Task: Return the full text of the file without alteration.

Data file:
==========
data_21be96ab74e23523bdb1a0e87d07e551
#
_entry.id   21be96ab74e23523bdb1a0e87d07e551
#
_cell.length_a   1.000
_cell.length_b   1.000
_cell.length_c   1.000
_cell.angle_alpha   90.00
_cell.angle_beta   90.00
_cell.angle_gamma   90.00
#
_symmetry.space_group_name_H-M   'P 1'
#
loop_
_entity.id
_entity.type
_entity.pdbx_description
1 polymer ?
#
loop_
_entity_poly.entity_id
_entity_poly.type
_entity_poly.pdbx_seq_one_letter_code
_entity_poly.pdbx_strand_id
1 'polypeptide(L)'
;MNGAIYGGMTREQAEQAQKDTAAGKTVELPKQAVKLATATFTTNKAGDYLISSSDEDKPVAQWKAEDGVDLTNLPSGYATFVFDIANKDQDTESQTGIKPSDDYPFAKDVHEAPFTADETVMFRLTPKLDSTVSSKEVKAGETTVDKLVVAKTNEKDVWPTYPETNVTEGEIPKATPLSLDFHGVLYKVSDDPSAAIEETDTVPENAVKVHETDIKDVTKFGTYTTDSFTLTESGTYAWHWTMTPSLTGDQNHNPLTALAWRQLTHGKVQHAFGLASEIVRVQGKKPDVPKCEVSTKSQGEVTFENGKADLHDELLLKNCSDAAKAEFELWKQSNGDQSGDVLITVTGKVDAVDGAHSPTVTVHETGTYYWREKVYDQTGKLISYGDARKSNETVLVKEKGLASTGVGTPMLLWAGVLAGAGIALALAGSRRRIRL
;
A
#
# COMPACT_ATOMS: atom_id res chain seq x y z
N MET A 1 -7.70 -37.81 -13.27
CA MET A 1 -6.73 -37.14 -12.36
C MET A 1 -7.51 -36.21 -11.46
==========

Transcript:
data_21be96ab74e23523bdb1a0e87d07e551
#
_entry.id   21be96ab74e23523bdb1a0e87d07e551
#
_cell.length_a   1.000
_cell.length_b   1.000
_cell.length_c   1.000
_cell.angle_alpha   90.00
_cell.angle_beta   90.00
_cell.angle_gamma   90.00
#
_symmetry.space_group_name_H-M   'P 1'
#
loop_
_entity.id
_entity.type
_entity.pdbx_description
1 polymer ?
#
loop_
_entity_poly.entity_id
_entity_poly.type
_entity_poly.pdbx_seq_one_letter_code
_entity_poly.pdbx_strand_id
1 'polypeptide(L)'
;MNGAIYGGMTREQAEQAQKDTAAGKTVELPKQAVKLATATFTTNKAGDYLISSSDEDKPVAQWKAEDGVDLTNLPSGYATFVFDIANKDQDTESQTGIKPSDDYPFAKDVHEAPFTADETVMFRLTPKLDSTVSSKEVKAGETTVDKLVVAKTNEKDVWPTYPETNVTEGEIPKATPLSLDFHGVLYKVSDDPSAAIEETDTVPENAVKVHETDIKDVTKFGTYTTDSFTLTESGTYAWHWTMTPSLTGDQNHNPLTALAWRQLTHGKVQHAFGLASEIVRVQGKKPDVPKCEVSTKSQGEVTFENGKADLHDELLLKNCSDAAKAEFELWKQSNGDQSGDVLITVTGKVDAVDGAHSPTVTVHETGTYYWREKVYDQTGKLISYGDARKSNETVLVKEKGLASTGVGTPMLLWAGVLAGAGIALALAGSRRRIRL
;
A
#
# COMPACT_ATOMS: atom_id res chain seq x y z
N MET A 1 -7.70 -37.81 -13.27
CA MET A 1 -6.73 -37.14 -12.36
C MET A 1 -7.51 -36.21 -11.46